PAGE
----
November 14, 2012
prestige (noun)
\preh-STEEZH\ Hear it!
What does it mean?
: importance in the eyes of other people
How do you use it?
The prestige of the school newspaper grew as the staff worked hard to present interesting and well-written stories.
Are you a word wiz?

English borrowed the word "prestige" from French, but the French adopted their word from the Latin word "praestigiae." What do you think "praestigiae" means?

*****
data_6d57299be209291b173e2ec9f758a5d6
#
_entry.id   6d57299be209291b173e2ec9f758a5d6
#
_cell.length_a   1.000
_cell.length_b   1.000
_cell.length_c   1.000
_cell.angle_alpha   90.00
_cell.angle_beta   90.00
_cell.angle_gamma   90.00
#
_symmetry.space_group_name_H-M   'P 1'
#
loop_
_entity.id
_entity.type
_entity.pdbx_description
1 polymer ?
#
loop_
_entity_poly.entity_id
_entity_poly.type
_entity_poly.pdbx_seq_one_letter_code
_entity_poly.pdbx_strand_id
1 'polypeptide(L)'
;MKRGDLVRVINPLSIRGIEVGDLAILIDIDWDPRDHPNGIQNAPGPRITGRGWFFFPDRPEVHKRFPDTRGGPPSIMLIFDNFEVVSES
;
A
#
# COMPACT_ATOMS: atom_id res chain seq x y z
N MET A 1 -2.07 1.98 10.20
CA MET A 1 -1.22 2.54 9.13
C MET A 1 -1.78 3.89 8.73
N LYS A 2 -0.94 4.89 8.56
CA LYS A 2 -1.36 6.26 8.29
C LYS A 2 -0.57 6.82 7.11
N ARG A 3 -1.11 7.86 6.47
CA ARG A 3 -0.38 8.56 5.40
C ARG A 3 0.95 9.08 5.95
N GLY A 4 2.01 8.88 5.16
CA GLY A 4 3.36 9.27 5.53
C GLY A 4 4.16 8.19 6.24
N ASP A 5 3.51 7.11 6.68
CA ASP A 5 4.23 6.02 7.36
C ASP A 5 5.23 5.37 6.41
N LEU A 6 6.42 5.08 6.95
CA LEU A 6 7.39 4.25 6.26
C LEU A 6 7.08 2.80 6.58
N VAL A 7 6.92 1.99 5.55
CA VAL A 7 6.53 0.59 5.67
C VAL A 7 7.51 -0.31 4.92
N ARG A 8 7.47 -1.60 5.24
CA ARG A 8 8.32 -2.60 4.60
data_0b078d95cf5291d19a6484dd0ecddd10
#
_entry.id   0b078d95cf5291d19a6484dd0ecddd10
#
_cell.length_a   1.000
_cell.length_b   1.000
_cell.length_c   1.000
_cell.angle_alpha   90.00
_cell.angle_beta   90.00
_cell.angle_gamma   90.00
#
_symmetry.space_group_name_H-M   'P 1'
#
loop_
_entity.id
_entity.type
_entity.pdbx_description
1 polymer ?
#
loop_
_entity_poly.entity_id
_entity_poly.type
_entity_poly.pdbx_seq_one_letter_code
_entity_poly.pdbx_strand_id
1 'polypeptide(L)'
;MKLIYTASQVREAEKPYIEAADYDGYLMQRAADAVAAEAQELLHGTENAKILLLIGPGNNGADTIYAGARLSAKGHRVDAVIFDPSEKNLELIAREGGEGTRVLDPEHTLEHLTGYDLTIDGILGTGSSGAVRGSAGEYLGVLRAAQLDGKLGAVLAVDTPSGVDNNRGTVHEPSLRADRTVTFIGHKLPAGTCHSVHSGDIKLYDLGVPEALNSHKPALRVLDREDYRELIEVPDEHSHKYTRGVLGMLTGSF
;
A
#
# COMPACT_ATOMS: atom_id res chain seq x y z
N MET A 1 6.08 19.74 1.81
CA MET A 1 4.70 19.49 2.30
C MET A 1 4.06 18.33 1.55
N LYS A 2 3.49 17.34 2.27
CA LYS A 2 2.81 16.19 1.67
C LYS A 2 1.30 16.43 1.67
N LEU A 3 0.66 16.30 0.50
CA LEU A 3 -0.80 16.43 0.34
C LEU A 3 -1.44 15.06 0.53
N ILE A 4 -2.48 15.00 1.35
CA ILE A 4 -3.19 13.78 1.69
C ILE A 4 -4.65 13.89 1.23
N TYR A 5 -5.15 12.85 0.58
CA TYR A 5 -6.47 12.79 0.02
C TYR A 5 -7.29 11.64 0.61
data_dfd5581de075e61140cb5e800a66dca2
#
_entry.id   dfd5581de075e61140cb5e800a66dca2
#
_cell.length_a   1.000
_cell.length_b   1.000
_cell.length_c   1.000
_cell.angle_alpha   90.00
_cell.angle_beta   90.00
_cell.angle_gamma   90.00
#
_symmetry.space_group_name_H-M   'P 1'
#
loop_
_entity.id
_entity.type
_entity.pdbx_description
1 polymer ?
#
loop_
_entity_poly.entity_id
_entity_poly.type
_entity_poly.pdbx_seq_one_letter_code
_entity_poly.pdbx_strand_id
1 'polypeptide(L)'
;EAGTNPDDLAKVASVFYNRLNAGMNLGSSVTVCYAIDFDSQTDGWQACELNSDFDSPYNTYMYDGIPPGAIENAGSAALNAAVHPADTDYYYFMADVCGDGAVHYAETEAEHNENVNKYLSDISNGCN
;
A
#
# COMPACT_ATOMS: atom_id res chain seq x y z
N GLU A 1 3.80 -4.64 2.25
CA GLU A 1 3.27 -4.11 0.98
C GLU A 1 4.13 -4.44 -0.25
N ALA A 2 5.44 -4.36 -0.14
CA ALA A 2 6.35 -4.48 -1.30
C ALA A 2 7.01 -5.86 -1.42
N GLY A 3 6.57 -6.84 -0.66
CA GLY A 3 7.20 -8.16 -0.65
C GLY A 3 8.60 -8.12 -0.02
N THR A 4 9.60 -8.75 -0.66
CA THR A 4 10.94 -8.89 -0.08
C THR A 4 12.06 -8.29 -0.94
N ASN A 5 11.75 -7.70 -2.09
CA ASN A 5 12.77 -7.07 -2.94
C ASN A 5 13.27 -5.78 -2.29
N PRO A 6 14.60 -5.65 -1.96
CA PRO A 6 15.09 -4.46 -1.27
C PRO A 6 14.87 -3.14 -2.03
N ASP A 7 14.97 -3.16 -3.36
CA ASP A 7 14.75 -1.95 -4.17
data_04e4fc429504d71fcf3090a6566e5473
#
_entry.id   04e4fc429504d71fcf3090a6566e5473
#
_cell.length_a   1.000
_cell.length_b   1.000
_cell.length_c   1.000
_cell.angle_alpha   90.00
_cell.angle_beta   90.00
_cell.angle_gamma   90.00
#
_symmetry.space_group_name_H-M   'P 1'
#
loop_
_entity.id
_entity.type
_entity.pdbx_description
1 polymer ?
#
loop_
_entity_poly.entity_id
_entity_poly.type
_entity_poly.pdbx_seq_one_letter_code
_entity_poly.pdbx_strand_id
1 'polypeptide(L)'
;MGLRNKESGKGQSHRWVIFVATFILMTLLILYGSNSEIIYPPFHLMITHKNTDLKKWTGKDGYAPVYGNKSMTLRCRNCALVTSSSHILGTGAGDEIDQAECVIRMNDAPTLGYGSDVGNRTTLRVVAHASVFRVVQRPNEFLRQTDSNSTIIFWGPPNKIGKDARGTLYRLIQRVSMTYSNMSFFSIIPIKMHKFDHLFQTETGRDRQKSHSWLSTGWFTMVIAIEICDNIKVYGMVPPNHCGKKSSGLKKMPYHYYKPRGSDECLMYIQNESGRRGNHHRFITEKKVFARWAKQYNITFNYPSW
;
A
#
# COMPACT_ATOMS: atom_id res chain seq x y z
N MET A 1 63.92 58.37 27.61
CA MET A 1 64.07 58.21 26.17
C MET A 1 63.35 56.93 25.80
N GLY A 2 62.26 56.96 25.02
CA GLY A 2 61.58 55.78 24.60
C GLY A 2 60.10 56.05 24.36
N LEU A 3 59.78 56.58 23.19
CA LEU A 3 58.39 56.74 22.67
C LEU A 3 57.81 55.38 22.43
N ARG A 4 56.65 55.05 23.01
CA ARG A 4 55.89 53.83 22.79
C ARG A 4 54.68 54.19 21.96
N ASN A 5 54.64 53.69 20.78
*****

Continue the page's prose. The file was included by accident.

It wasn't magic that changed the Latin word for "magician's tricks" into our word "prestige." French speakers adopted the Latin "praestigiae" as "prestige" to mean "illusion produced by magic" or "enchantment or charm." From there, presto change-o, it developed the meaning "charm of a dazzling personality" and then the more general meaning of "ability to create an impression." English speakers adopted the word and its "illusion" meaning from French in the 17th century. By the 19th century, English speakers were also using "prestige" to mean "ability to create an impression." English speakers now use "prestige" most often to mean "importance in the eyes of other people."
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